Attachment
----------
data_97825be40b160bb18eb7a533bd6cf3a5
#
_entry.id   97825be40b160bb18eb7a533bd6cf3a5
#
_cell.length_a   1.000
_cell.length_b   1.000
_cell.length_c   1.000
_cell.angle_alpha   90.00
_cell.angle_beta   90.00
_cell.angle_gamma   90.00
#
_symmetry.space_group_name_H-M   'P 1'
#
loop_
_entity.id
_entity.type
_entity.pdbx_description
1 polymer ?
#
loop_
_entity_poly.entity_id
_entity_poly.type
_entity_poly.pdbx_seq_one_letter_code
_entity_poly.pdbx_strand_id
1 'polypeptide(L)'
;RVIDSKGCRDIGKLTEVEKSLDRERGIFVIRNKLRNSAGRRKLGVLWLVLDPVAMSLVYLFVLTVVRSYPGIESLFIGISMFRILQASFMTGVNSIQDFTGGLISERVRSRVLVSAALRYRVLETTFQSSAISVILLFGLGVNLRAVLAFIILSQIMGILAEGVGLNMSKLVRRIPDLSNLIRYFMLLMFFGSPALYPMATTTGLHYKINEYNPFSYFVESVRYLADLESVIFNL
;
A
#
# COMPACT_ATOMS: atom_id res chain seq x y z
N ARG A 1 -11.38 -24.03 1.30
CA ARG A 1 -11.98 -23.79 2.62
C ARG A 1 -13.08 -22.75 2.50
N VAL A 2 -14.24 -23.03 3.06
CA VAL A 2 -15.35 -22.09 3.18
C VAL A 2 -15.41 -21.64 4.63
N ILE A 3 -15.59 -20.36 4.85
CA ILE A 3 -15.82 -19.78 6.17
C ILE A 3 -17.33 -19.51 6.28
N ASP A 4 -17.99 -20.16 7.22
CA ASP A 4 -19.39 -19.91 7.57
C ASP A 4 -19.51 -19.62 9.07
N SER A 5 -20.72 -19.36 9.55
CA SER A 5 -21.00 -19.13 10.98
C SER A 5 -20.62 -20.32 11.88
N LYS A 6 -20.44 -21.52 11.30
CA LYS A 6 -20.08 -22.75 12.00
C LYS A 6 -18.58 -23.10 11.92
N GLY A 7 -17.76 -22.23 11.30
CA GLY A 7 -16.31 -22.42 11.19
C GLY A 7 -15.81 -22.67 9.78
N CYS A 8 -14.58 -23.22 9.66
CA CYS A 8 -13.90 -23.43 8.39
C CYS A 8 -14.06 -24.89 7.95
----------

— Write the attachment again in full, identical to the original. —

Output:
data_97825be40b160bb18eb7a533bd6cf3a5
#
_entry.id   97825be40b160bb18eb7a533bd6cf3a5
#
_cell.length_a   1.000
_cell.length_b   1.000
_cell.length_c   1.000
_cell.angle_alpha   90.00
_cell.angle_beta   90.00
_cell.angle_gamma   90.00
#
_symmetry.space_group_name_H-M   'P 1'
#
loop_
_entity.id
_entity.type
_entity.pdbx_description
1 polymer ?
#
loop_
_entity_poly.entity_id
_entity_poly.type
_entity_poly.pdbx_seq_one_letter_code
_entity_poly.pdbx_strand_id
1 'polypeptide(L)'
;RVIDSKGCRDIGKLTEVEKSLDRERGIFVIRNKLRNSAGRRKLGVLWLVLDPVAMSLVYLFVLTVVRSYPGIESLFIGISMFRILQASFMTGVNSIQDFTGGLISERVRSRVLVSAALRYRVLETTFQSSAISVILLFGLGVNLRAVLAFIILSQIMGILAEGVGLNMSKLVRRIPDLSNLIRYFMLLMFFGSPALYPMATTTGLHYKINEYNPFSYFVESVRYLADLESVIFNL
;
A
#
# COMPACT_ATOMS: atom_id res chain seq x y z
N ARG A 1 -11.38 -24.03 1.30
CA ARG A 1 -11.98 -23.79 2.62
C ARG A 1 -13.08 -22.75 2.50
N VAL A 2 -14.24 -23.03 3.06
CA VAL A 2 -15.35 -22.09 3.18
C VAL A 2 -15.41 -21.64 4.63
N ILE A 3 -15.59 -20.36 4.85
CA ILE A 3 -15.82 -19.78 6.17
C ILE A 3 -17.33 -19.51 6.28
N ASP A 4 -17.99 -20.16 7.22
CA ASP A 4 -19.39 -19.91 7.57
C ASP A 4 -19.51 -19.62 9.07
N SER A 5 -20.72 -19.36 9.55
CA SER A 5 -21.00 -19.13 10.98
C SER A 5 -20.62 -20.32 11.88
N LYS A 6 -20.44 -21.52 11.30
CA LYS A 6 -20.08 -22.75 12.00
C LYS A 6 -18.58 -23.10 11.92
N GLY A 7 -17.76 -22.23 11.30
CA GLY A 7 -16.31 -22.42 11.19
C GLY A 7 -15.81 -22.67 9.78
N CYS A 8 -14.58 -23.22 9.66
CA CYS A 8 -13.90 -23.43 8.39
C CYS A 8 -14.06 -24.89 7.95